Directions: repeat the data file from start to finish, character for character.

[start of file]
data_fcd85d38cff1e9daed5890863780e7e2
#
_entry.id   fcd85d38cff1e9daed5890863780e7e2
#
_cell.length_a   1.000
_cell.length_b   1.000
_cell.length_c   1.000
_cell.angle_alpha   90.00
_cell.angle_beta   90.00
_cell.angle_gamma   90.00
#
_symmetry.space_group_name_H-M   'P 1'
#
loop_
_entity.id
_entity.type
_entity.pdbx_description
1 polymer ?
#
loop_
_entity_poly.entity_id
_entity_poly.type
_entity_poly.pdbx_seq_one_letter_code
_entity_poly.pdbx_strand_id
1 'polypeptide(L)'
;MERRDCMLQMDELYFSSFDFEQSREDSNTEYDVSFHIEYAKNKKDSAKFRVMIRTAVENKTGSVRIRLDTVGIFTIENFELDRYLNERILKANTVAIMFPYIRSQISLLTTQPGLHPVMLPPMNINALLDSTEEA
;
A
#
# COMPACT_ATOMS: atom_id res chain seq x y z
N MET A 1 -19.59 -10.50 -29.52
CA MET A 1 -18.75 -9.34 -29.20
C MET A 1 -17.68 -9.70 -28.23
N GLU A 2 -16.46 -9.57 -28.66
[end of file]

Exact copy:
data_fcd85d38cff1e9daed5890863780e7e2
#
_entry.id   fcd85d38cff1e9daed5890863780e7e2
#
_cell.length_a   1.000
_cell.length_b   1.000
_cell.length_c   1.000
_cell.angle_alpha   90.00
_cell.angle_beta   90.00
_cell.angle_gamma   90.00
#
_symmetry.space_group_name_H-M   'P 1'
#
loop_
_entity.id
_entity.type
_entity.pdbx_description
1 polymer ?
#
loop_
_entity_poly.entity_id
_entity_poly.type
_entity_poly.pdbx_seq_one_letter_code
_entity_poly.pdbx_strand_id
1 'polypeptide(L)'
;MERRDCMLQMDELYFSSFDFEQSREDSNTEYDVSFHIEYAKNKKDSAKFRVMIRTAVENKTGSVRIRLDTVGIFTIENFELDRYLNERILKANTVAIMFPYIRSQISLLTTQPGLHPVMLPPMNINALLDSTEEA
;
A
#
# COMPACT_ATOMS: atom_id res chain seq x y z
N MET A 1 -19.59 -10.50 -29.52
CA MET A 1 -18.75 -9.34 -29.20
C MET A 1 -17.68 -9.70 -28.23
N GLU A 2 -16.46 -9.57 -28.66